What's For Dinner? Fueling A Presidential Debate | WAMU 88.5 - American University Radio

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What's For Dinner? Fueling A Presidential Debate

Last night's presidential debate showed former Massachusetts Gov. Mitt Romney leaping off his barstool at the first question, and an equally charged President Obama walking purposefully around the stage and doing some strong finger waving to emphasize his remarks.

It was a big difference in energy from the last debate, especially for the president. Many people, like former San Francisco Mayor Willie Brown (D), have suggested publicly that Obama "looked like he went to sleep" during that first encounter. (Anyone blaming tryptophan?)

So what changed? Maybe it was something they ate.

President Obama warmed up at the Uniondale Marriott near Hofstra University before the 9 p.m. debate and enjoyed a "hearty, All American dinner of steak and potatoes" with his wife for supper, according to Obama Foodorama. (Fox suggests he was pandering to blue-collar Americans; author Phil Caputo might say he was preparing for the battle ahead, like a soldier.)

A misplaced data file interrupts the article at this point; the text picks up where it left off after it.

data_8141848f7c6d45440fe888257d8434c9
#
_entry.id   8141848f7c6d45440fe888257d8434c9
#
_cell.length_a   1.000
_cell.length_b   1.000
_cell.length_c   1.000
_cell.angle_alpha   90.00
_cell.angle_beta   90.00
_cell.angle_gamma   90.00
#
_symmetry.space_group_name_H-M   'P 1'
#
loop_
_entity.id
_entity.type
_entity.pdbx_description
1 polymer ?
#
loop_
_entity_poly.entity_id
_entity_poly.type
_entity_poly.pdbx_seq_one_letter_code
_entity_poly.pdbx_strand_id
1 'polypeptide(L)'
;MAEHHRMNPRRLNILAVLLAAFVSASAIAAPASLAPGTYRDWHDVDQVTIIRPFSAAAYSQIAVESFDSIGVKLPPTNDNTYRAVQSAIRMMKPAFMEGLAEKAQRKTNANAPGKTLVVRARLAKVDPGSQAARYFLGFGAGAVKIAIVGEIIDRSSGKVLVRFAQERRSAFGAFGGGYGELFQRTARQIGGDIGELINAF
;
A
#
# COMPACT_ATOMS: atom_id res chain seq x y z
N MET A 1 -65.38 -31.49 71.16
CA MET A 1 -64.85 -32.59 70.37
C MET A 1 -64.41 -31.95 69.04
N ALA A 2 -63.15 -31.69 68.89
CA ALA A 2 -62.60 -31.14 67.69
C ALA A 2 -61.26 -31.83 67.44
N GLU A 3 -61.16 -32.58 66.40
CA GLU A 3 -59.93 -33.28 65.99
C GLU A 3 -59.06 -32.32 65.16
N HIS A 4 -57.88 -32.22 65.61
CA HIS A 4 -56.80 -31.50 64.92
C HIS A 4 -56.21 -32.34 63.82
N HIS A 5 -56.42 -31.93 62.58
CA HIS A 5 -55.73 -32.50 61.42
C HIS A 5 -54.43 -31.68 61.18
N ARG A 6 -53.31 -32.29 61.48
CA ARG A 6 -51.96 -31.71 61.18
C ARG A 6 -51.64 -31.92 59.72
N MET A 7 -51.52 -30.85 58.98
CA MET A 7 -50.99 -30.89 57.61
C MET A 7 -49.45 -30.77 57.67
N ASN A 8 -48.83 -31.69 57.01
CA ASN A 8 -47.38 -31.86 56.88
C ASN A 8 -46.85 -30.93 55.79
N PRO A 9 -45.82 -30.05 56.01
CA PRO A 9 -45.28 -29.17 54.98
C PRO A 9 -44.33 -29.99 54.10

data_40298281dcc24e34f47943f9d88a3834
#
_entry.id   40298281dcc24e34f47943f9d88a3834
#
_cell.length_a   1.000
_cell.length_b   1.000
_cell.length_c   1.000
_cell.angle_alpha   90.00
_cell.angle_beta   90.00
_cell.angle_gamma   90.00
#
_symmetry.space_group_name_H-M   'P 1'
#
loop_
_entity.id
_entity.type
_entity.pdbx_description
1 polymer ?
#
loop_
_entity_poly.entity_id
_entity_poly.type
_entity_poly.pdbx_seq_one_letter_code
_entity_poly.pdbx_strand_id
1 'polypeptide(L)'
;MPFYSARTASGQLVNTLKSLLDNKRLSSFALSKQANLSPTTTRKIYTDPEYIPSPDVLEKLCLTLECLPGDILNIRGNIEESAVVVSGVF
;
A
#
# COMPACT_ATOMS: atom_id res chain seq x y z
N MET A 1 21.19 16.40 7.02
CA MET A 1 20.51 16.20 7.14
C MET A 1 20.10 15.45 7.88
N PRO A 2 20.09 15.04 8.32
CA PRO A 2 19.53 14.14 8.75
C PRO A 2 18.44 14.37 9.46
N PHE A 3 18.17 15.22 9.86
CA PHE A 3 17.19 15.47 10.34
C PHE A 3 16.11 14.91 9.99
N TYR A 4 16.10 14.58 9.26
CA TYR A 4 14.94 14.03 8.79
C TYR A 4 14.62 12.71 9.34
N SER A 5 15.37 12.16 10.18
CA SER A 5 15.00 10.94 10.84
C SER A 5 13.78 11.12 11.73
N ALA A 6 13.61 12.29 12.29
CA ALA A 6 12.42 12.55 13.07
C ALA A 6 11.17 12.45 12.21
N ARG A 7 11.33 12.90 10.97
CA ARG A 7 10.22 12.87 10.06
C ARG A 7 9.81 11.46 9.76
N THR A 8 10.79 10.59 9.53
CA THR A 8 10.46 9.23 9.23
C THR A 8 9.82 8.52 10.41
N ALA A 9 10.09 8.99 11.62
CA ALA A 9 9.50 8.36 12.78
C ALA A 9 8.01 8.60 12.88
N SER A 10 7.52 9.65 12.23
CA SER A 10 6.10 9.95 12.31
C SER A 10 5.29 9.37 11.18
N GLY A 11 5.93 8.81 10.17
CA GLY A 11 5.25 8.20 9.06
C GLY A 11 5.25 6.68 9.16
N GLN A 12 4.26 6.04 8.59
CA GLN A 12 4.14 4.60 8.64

Meanwhile, Romney prepped at the Melville Marriott and dined on what sounds a bit healthier — "rotisserie chicken with sides of spinach and baked potato" with his wife and five sons, says Newsday.

Both candidates did the right thing, says Joy Dubost, a registered dietician and spokesperson for the Academy of Nutrition and Dietetics, by balancing a carb and a protein before their performance.

"The potatoes won't sustain you for very long, but they do give you a boost," she tells The Salt. And the protein from the meat? "That will sustain you and satisfy you longer."

As for a direct impact on debate performance, Dubost says she "highly doubts" what they ate made a huge difference. "This wasn't a case where they were sweating, or exercising greater than an hour," like an athlete would, she says.

Athletic comparisons aside, Dubost says if the candidates are looking to boost their brain power, they should think about eating salmon or tuna before the next debate, to boost their omega 3 intake.

"Let's see if they take me up on that next time," she says.

Copyright 2012 National Public Radio. To see more, visit http://www.npr.org/.

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